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Kuwait-Iraq tensions still simmer over port DinarDailyUpdates?bg=330099&fg=FFFFFF&anim=1

Kuwait-Iraq tensions still simmer over port

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Kuwait-Iraq tensions still simmer over port Empty Kuwait-Iraq tensions still simmer over port

Post by lexie Tue Oct 04, 2011 8:48 am

04 Oct 2011

Kuwait-Iraq tensions still simmer over port

KUWAIT: Tensions arising from the $1.1 billion Mubarak Al-Kabeer Port project appeared to intensify again this week, dampening the rapprochement that followed the visit of the Iraqi Foreign Minister Hoshyar Zebari. In a renewal of opposition to the project, Iraqi MPs accused Kuwait of offering 'gifts' and bribes to senior politicians in return for their support. At the same time, Iraqi media has linked a decision to limit trade at the Safwan-Abdali crossing with the political controversy surrounding the port.

There has been growing opposition inside Iraq to the Mubarak project since work began there in mid -May, prompted by fears that it will eclipse their own $6 billion port, planned to be built on the nearby Faw peninsula. Both projects aim to become major regional hubs, able to compete with the Suez Canal as the point of transit for Asian-European trade.

In June, official opposition to the project took a dangerous turn when the Iraqi wing of Hezbollah threatened to target both Kuwait and the port unless work ceased. Following this, on Aug 26, three Katyusha missiles were fired at Boubyan Island, where the port is being built.

Tensions eased after Zebari, commenting on the favorable findings of a team of technical experts, told AP that the port "won't affect our navigation...and our fears have been removed." It was reported that the team had negotiated a reduction in projected capacity at the port and that all sides were satisfied that international law was being observed. Following this, the GCC affirmed its support for the construction of the port.

The dispute was reignited this week, however, after Iraqi MPs accused Kuwait of giving cash and 'gifts' to Iraqi politicians in return for their support of project, prompting a denial by Mohammad Al-Busairi, Minister of Oil, Minister of State for National Assembly Affairs and Acting Minister of State for Cabinet Affairs. One Iraqi MP, Alia Nassif, a prominent critic of the Mubarak port, went so far as to accuse Kuwaiti intelligence officials of involvement in an assassination attempt on her husband.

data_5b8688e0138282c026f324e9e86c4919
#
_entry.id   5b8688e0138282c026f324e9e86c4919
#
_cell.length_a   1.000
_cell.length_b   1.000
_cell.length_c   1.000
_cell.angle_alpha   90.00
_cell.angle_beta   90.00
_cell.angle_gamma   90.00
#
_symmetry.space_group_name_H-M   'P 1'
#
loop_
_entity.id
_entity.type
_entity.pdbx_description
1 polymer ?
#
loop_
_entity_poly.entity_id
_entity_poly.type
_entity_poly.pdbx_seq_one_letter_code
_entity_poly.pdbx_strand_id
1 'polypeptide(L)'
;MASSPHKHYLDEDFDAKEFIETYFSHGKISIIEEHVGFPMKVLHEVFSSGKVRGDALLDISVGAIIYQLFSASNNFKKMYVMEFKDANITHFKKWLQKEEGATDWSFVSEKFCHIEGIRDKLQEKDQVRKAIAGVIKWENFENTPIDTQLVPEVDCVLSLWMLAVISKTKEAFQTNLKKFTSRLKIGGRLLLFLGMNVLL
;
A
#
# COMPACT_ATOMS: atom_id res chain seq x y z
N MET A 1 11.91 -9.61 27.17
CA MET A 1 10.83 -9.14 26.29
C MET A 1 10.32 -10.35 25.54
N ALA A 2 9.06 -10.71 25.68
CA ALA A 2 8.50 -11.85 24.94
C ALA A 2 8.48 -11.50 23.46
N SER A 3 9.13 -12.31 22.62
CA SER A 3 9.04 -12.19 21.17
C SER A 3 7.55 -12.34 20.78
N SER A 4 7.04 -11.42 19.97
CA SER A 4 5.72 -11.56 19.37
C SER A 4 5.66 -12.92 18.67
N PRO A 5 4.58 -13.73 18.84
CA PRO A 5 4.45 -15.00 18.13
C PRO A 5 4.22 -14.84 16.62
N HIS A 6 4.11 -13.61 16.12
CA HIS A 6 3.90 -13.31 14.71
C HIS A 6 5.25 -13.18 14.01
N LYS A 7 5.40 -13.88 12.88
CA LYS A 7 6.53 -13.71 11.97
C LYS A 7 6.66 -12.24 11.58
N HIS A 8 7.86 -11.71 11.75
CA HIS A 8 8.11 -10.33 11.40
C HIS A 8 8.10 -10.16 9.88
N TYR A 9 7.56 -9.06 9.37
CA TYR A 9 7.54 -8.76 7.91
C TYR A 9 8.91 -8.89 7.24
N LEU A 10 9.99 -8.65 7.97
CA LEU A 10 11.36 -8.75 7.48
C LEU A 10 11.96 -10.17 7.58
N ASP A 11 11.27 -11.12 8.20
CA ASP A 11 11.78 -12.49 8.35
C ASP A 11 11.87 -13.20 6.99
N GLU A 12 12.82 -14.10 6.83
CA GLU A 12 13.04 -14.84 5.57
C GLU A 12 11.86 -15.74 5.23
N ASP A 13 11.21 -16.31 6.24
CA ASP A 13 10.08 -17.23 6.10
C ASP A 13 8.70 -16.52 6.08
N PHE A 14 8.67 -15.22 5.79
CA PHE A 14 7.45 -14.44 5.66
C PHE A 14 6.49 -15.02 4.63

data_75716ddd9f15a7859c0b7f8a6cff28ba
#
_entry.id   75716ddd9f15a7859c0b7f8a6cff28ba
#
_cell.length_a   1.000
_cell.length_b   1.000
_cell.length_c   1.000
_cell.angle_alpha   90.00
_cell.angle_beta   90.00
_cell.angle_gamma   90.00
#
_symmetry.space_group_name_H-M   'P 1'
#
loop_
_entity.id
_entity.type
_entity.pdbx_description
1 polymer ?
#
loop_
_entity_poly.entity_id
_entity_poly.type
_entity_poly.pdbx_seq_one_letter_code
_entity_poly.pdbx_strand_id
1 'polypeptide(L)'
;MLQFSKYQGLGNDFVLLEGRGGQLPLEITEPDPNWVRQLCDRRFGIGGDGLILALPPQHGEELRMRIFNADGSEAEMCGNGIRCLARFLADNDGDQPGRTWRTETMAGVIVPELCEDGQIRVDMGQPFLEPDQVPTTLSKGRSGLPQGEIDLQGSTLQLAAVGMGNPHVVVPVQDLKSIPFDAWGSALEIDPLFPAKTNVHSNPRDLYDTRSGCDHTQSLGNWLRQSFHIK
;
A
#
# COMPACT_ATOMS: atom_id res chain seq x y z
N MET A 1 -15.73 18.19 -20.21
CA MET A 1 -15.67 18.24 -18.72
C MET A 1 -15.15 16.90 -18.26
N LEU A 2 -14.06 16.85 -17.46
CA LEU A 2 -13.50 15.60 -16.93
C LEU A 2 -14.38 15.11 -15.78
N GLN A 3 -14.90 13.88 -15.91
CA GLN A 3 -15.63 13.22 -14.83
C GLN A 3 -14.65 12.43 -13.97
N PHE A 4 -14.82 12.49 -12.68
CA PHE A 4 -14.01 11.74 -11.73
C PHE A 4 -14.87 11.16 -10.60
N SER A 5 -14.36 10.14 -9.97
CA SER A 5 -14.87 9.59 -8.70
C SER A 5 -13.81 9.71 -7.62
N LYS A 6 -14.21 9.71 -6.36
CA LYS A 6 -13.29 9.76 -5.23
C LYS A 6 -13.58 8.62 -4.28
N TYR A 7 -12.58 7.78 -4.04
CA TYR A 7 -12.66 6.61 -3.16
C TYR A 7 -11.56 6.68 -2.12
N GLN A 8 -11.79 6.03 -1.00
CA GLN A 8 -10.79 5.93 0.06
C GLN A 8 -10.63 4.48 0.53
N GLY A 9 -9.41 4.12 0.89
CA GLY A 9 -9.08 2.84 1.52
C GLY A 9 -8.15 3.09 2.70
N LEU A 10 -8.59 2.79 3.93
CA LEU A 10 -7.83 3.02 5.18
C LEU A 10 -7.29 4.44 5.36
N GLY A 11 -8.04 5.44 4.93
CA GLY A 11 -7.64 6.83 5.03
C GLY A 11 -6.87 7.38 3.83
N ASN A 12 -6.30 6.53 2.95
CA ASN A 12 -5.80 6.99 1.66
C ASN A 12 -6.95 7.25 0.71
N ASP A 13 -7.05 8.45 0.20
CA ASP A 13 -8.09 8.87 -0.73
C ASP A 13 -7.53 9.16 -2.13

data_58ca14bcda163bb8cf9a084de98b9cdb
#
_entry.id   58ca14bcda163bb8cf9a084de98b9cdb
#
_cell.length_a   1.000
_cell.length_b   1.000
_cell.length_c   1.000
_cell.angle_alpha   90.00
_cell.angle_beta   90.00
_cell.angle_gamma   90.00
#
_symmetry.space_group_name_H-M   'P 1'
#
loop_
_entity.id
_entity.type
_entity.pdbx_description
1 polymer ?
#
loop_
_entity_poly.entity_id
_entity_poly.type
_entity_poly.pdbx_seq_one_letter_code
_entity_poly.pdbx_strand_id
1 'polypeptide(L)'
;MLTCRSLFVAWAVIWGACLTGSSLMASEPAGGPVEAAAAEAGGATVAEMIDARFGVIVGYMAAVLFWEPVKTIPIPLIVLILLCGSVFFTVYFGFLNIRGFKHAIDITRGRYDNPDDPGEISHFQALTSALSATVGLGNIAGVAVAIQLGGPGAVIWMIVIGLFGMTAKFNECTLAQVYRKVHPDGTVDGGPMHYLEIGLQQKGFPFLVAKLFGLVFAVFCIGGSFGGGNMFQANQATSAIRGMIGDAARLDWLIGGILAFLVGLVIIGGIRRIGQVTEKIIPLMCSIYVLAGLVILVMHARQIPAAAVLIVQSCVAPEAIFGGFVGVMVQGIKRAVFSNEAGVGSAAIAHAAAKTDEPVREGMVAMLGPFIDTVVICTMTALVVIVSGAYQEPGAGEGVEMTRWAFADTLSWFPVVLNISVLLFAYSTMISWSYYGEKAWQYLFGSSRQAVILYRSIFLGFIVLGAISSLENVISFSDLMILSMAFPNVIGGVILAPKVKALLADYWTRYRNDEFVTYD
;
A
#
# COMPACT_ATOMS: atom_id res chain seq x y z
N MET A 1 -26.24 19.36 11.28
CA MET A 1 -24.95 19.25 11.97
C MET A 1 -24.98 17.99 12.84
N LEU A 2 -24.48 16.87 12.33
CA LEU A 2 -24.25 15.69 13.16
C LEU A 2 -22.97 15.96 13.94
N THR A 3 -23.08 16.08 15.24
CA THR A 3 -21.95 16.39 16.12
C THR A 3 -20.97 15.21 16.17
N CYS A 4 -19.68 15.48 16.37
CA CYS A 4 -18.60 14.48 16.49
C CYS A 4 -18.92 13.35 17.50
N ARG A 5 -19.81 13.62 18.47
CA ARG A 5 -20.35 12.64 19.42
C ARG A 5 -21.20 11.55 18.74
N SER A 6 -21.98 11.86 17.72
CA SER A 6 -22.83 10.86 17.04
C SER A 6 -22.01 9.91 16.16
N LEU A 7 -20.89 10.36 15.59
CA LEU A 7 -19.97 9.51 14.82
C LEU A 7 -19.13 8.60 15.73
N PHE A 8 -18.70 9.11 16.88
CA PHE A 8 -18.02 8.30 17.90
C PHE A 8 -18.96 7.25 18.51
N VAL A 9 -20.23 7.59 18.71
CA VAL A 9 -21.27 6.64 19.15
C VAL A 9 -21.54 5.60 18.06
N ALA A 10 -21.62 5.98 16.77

More serious than the escalation in rhetoric, however, are the severe restrictions recently imposed by Iraq on cross-border trade, which pose a serious threat to bilateral relations, according to the Abdul Rahim Al-Rifai, Head of the Iraqi-Kuwaiti Relations Council. Iraq has reportedly reduced the amount of trucks permitted to cross the border each day from 2,000 to 60, while raising the fees due per truck by almost $80.

Kuwait Times was unable to confirm this decision with Iraqi officials in Basra, but while customs brokers at the border claimed the decision had been cancelled, commercial interests inside Iraq confirmed it, adding that the steps were protested by the Basran business community. A source familiar with cross-border trade, contacted by Kuwait Times, also complained of undue delays in obtaining the visas required by truckers to enter Iraq.

Officials on both sides were quick to deny any connection between the decision and the Mubarak project, with Iraq's ruling party, the State of Law Coalition insisting that it was a "technical undertaking related to tax law, that had previously been applied to both Syria and Jordan" which has "no relation whatsoever with the political differences between the two countries or with the issue of the Mubarak Port.

However, a businessman who regularly uses the Safwan crossing told Kuwait Times that the decision will lead to "higher costs for Iraqis for the goods they import...it is not in Iraq's interests," adding, "it doesn't make sense." Indeed, this argument is lent credence by the opposition the decision has faced from Iraqi traders. "This is not likely a Cabinet or high-level decision," the businessman added, which, if the case, invites speculation as to how long it will last.


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